Britain will not foot the bill for Greek loan, says George Osborne: We're “not in the euro”

Chris Papadopoullos
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Britain could be asked to pay £1bn for a short-term loan while Greece agrees a new bailout
Chancellor George Osborne laid down the gauntlet to his Eurozone peers yesterday and said that the UK would refuse to put £1bn towards a short-term loan to Greece.

If Brussels insists the UK foots part of the bill, it would threaten relations between British and EU leaders as Osborne gears up to renegotiate the country’s membership terms.

“Britain is not in the euro, so the idea that British taxpayers will be on the line for this Greek deal is a complete non-starter. The Eurozone needs to foot its own bill,” Osborne said, arriving for a meeting of European finance ministers.

He was backed by Prime Minister David Cameron.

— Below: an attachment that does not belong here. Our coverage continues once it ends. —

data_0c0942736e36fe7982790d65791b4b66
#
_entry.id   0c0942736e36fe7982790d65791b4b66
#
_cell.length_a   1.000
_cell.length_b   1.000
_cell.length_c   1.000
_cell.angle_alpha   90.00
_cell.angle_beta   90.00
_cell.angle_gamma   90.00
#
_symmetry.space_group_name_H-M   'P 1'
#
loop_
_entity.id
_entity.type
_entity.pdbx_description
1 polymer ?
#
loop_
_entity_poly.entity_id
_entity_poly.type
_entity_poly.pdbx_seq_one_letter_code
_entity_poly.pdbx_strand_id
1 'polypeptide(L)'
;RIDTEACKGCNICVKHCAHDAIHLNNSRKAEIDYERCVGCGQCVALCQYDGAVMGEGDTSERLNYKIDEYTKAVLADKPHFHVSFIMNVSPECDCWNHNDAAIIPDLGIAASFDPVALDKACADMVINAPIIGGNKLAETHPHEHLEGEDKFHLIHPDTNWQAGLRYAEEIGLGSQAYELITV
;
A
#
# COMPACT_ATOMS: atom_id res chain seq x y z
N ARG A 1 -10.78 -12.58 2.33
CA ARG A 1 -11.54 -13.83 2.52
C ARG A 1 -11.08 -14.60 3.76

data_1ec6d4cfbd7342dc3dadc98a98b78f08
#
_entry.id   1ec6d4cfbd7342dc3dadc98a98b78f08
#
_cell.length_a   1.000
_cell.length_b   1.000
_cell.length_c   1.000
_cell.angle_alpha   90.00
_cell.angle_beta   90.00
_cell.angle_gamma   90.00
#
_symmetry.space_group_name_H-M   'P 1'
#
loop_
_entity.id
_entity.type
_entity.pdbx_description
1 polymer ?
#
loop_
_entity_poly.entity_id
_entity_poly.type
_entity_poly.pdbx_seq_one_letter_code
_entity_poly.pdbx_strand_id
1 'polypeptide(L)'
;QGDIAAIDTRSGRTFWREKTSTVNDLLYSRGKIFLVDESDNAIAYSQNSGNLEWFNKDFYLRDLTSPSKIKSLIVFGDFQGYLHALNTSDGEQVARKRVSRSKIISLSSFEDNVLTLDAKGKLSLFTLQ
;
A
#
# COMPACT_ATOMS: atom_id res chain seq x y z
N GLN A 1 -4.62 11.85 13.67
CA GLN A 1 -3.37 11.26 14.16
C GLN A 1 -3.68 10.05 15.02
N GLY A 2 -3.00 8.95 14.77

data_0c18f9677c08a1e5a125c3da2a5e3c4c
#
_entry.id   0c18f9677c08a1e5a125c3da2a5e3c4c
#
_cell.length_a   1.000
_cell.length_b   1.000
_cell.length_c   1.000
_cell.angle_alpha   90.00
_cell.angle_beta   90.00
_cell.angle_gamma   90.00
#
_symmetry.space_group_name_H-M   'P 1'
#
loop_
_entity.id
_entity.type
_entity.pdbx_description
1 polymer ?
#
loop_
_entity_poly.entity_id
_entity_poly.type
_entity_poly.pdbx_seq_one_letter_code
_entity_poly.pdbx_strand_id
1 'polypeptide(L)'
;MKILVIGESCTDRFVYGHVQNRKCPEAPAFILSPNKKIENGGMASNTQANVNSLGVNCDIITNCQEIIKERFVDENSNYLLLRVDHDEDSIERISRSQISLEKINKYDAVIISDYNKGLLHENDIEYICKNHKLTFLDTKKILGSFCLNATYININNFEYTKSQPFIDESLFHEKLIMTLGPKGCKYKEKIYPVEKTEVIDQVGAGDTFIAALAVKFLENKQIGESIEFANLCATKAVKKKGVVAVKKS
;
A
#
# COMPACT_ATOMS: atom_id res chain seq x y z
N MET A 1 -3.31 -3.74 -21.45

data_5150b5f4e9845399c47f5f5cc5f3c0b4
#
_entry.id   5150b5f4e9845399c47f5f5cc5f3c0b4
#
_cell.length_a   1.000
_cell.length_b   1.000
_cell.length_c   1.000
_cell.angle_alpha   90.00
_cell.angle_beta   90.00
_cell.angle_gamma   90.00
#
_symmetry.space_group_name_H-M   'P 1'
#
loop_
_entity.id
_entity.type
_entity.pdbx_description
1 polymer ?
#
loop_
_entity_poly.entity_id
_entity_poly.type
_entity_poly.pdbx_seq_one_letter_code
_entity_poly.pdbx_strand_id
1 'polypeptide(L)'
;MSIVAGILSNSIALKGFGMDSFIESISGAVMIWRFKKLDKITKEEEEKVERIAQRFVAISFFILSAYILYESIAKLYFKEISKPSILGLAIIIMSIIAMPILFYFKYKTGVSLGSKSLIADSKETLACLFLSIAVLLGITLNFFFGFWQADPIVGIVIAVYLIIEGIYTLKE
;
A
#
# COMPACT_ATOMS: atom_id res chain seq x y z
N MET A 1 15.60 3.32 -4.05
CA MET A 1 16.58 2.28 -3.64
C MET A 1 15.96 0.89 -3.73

“We’ve been clear we do not think British taxpayers should be providing funding for the Eurozone. We should be clear that there is no proposal on the table,” a spokeswoman for Cameron said.

It comes after reports on Monday suggested that Eurozone officials were considering using the he European Financial Stabilisation Mechanism (EFSM), which is funded by every EU member, to lend money to Greece. It would only be a short-term loan until a longer-term bailout deal is reached.

But in 2010 a promise was made to the UK that the EFSM would not be used for Eurozone bailouts and would be replaced by the European Stability Mechanism, which is only funded by countries in the Eurozone.

“It was a clear political promise that it [the EFSM] would not be used anymore so it raises a lot of questions about trust,” Raoul Ruparel, director of think tank Open Europe told City A.M. “The UK already has concerns over the dominance of the Eurozone within the EU.”

“It would certainly strengthen the case of those who want to see the UK leave.”

Ruparel believes short-term loans from individual Eurozone members to Greece would be the best option, especially given that many countries can borrow at negative interest rates over such a period.

As well as the UK, Sweden and Denmark also oppose using the EFSM, Spanish finance minister Luis de Guindos said yesterday.

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